The Pros And Cons Of Travel Nursing

The Pros and Cons of​ Travel Nursing
Travel nursing is​ an attractive arrangement for many nurses. Assignments typically last thirteen weeks and the​ nurse is​ often given the​ option of​ renewing at​ the​ end of​ each assignment. For the​ outgoing nurse,​ who makes friends easily and likes change,​ travel nursing can be a​ wonderful career. Some nursing specialties are in​ greater demand than others,​ and for those with critical care,​ emergency room,​ intensive care unit,​ operating room,​ neonatal or​ labor and delivery experience,​ a​ travel nursing job should be easy to​ find. While travel nursing used to​ comprise a​ niche field within the​ nursing industry,​ it​ has become a​ mainstream career choice for many nurses.
The Pros of​ Travel Nursing
There are many benefits to​ travel nursing,​ the​ first of​ which is,​ of​ course,​ the​ travel. Travelers are able to​ work anywhere in​ the​ country,​ and,​ if​ they find an area not to​ their liking,​ they know the​ assignment will be over soon. if​ they fall in​ love with the​ hospital or​ the​ area of​ the​ country,​ they can ask to​ have their contract renewed. Another pro of​ travel nursing is​ the​ pay. While nurses are in​ demand everywhere,​ tightening of​ hospital budgets have left many staff nurse salaries stagnant. Travel nurses typically earn 20% more than a​ traditionally employed nurse in​ the​ same specialty.
Another benefit of​ travel nursing is​ the​ fact that,​ when travel nursing,​ you​ are not drawn into the​ politics that a​ full or​ part time nurse would encounter. This includes everything from dueling supervisors to​ mandatory inservice meetings. While you​ will certainly make friends while on​ assignment,​ you​ will normally work your shift,​ maybe some overtime,​ and then head home. the​ lack of​ politics in​ these positions is​ a​ big draw for many nurses.
The flexibility of​ the​ travel nursing schedule is​ another benefit. Many travel nurses routinely take a​ week or​ two,​ or​ even a​ month off,​ between assignments. the​ higher pay rate allows the​ travel nurse this flexibility,​ and,​ by letting his or​ her agency know when they are available,​ he or​ she will have a​ position waiting after their break.
The Cons of​ Travel Nursing
Of course,​ if​ travel nursing were perfect,​ everyone would do it. There are drawbacks to​ travel nursing,​ and it​ is​ not for everyone. Travel nurses may not receive all of​ the​ benefits of​ a​ full time employee. it​ is​ important to​ read your contract carefully,​ so that you​ understand exactly what to​ expect. While many travel nurses do not receive paid time off,​ some do,​ and it​ can be negotiated into your contract. Health insurance is​ typically offered,​ but it​ will likely be more expensive than what is​ offered to​ full and part time staff at​ the​ hospital.
Some of​ the​ cons of​ travel nursing are apparent,​ and if​ they do not appeal to​ you,​ then travel nursing may not be a​ good choice for you. Travel nursing means that you​ will pack up your scrubs and move often,​ as​ often as​ every 13 weeks. While some people relish these frequent changes,​ others find it​ stressful. Another point to​ consider is​ that as​ reassuring as​ it​ is​ to​ know that you​ are not locked into a​ long term contract if​ the​ situation is​ less than ideal,​ you​ are also not guaranteed employment past your initial assignment. Frequent moves can be stressful for other reasons as​ well. With each new job,​ the​ hospital may require you​ to​ pass a​ competency exam or​ they can terminate your employment,​ for those who do not test well,​ this can be very stressful. There will be a​ new orientation with each new assignment as​ well.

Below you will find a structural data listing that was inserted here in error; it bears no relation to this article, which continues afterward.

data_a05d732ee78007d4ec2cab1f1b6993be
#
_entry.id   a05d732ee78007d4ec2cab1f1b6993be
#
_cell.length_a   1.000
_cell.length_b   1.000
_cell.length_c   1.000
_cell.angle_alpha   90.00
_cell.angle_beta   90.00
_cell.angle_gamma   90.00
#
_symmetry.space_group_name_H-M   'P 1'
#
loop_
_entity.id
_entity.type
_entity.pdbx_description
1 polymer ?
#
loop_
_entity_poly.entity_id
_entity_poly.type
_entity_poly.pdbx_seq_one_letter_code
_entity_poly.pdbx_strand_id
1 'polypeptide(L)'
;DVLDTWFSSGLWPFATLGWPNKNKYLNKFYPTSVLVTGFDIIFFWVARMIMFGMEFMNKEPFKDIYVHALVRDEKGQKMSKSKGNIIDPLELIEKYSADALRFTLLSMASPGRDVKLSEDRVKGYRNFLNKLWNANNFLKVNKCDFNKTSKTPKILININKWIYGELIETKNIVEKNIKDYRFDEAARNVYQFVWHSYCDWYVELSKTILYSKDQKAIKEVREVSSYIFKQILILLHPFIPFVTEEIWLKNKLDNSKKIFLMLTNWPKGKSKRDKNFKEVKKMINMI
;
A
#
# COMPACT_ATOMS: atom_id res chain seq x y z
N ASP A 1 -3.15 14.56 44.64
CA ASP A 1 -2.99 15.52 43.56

Another problem that many travel nurses encounter is​ passive or​ even open hostilities toward travelers from the​ staff. Because it​ is​ widely known that travel nurses receive a​ higher pay rate and more flexibility than staff nurses,​ there is​ often resentment among the​ other nurses. Also,​ the​ management may feel that the​ travel nurse should pull more of​ the​ unattractive assignments,​ since there is​ no concern of​ retention with the​ traveler. These two factors can ruin a​ travel nursing experience.
Another negative aspect of​ travel nursing,​ and the​ one that can be most detrimental to​ the​ nurse in​ the​ long run,​ is​ the​ lack of​ career advancement. Most travel nurse contracts specifically forbid the​ nurse from holding any type of​ supervisory role. While this may be appealing to​ the​ traveler initially,​ once he or​ she is​ ready to​ head into more traditional work,​ their lack of​ supervisor experience can limit job opportunities.
Travel nursing can be a​ wonderful experience if​ your temperament is​ suited for the​ work. Take the​ time to​ find a​ recruiter or​ agency that you​ feel comfortable with,​ and if​ you​ find an assignment that you​ enjoy,​ dont feel shy about asking for a​ contract renewal.
The Pros And Cons Of Travel Nursing The Pros And Cons Of Travel Nursing Reviewed by Henda Yesti on August 19, 2018 Rating: 5

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